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Community Discussion: Blog by Ethan Christopher Clevenger | DmC seemed fine to me...?Destructoid
DmC seemed fine to me...? - Destructoid




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Hey, Iím Ethan. This is a small piece of my work from my personal blog, Musings on Gaming, where I throw my thoughts on video games, their players and their creators. I have a lot of them. Youíll find my musings on games as art, reviews of games Iím playing, thoughts on upcoming releases or consoles and the occasional bit of original reporting. Head on over to the main site to see more content!
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Full disclosure Ė never played a Devil May Cry game in my life, so to speak to the traits of the reboot in relation to its predecessors might be overstepping my boundaries a bit, but in terms of a singular game, DmC is stellar. Also, I usually don't post my reviews here and save them for my personal website while just leaving the interesting stuff for Destructoid, but with all the controversy over this title, I figured my two cents was overdue.



Platform: PS3*/Xbox 360/PC
Genre: Hack Ďn Slash
Players: 1
ESRB: Mature (Blood and Gore, Drug Reference, Intense Violence, Nudity, Sexual Content, Strong Language)

Players bemoaned a reboot of Devil May Cry for quite some time, fearing that Ninja Theory would destroy the series. I didnít have much to say on the matter, since Iíd yet to play any of them. For the same reason, I didnít find myself overly excited about this new one. On a whim, I downloaded the demo and was immediately hooked.

Come full release, the game is everything the demo promised and more. DmC circles around Dante, a Nephilim born of a demon father, Sparda, and angel mother, Eva. His twin brother Virgil makes himself known and enlists Dante on a mission to destroy Mundus, the demon king at the head of the demon hold on mankind. He also killed their parents, so thereís a personal stake in the matter as well.

Right off the bat, the game is blindly bloody, inappropriate and sharp. It is my understanding that it grasps the intricate button mashing of its roots with admirable accuracy. Combat is nearly spotless. Dante is always acquiring new weapons, all of which can be cycled through swiftly in the midst of battle and all of which are valuable in their own way. Where many games present you with myriad weapons only useful as environmental tools for the level in which they were introduced, DmC keeps all the weapons relevant, tailoring only boss battles around their use, and even these donít narrow your options for slaughter.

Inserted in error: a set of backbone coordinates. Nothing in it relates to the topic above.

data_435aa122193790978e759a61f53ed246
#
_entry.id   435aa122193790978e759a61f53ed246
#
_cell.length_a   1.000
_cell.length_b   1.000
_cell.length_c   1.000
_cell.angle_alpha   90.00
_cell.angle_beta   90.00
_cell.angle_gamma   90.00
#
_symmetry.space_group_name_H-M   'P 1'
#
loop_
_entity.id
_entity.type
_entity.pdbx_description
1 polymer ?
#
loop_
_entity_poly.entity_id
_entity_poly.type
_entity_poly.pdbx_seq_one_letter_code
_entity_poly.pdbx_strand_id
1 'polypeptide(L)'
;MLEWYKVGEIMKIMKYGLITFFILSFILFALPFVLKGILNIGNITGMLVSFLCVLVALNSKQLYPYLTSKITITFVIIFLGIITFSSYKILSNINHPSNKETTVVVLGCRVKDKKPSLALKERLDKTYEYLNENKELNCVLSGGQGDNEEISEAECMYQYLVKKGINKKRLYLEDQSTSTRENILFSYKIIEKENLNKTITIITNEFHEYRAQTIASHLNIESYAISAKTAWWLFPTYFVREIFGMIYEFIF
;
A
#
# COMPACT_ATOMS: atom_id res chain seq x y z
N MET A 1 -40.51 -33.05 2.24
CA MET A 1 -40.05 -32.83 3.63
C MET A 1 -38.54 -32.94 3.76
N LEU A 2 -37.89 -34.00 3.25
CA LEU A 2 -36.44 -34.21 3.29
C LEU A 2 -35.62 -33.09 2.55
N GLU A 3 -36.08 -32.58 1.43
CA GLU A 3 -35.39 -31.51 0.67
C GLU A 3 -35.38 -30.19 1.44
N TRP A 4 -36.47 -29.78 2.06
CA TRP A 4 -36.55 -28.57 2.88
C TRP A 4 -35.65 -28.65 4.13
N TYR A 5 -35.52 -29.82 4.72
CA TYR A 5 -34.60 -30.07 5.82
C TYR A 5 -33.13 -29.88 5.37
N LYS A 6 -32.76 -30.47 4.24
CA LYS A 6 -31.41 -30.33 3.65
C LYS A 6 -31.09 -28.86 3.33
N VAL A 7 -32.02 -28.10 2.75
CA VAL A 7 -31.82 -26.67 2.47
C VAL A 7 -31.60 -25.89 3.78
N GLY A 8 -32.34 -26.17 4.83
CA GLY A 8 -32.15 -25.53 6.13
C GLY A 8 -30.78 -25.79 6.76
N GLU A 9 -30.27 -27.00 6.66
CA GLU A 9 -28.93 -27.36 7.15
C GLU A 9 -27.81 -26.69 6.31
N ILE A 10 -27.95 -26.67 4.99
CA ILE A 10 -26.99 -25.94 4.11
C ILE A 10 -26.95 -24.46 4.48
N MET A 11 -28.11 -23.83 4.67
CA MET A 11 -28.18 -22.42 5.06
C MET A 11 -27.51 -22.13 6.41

Additionally, enemy types are varied from start to finish, then appropriately amped up as you hit the higher difficulties on multiple playthroughs. These help to focus your attention and force all the weapons to be utilized, training you in the varied combat necessary for higher style rankings without you even knowing it.

Collectibles also make an argument for tackling the game at least once more. There are lots to be had, and many of them in early stages canít be accessed until the player acquires weapons from later levels, paving the way for those secret missions and health upgrades.

I did encounter a progress-halting bug as two weapons seemingly disappeared from my inventory. An internet search found only one other soul encountering the problem, and after turning off the system and booting up another level, they returned. I can only hope the other guy had the same luck.


Graphically, this is a really pretty game, but shadows can be blocky, especially across faces, and itís hard to say if this was an artistic decision or a glaring ugliness. The soundtrack is also killer. Under no other circumstances could I tolerate the heavy punk lining every level, but while tossing enemies to the skies and ripping them to shreds, there could be no other way about it.

The story, while somewhat predictable, is engaging enough. Ninja Theory recognized there wasnít much to it, and so paced it pretty quickly so the player could go back and do it again. No one is very deep and Danteís affection for the human Kat isnít touching, but itís better to take it for what it is, especially considering even Dante isnít taking it very seriously. His conversations often consist of ďFuck you!Ē before tearing into battle. He does spin off a great one-liner once in a while, and it all rolls together to keep the game from being too dark and mundane.

More prevalent are the literary allusions. Using the Divine Comedyís characterís names makes the gameís roots obvious, but the nature of the game can keep it subtle at the same time. While no one is surprised that Virgil is the leader of the Order that comes to recruit Dante, just as the writer Virgil led Dante Alighieri through hell in the Inferno, the relevance of Danteís ascension of Mundusís tower towards the later stages of the game didnít resonate with me until Kat said ďYouíre going to have to go up five floors of hell.Ē Finance is located on the eighth floor of the building, and while fraud on this floor was likely, perhaps they would have been more appropriately located on the fourth floor with gluttony. Nonetheless, the more well-read of the gameís audience will appreciate the nod to 14th century Italian literature.

This is a game Iíd love to get through again on a higher difficulty or two, so hopefully my backlog will allow it sooner than later.

Bottom Line: 9.5/10
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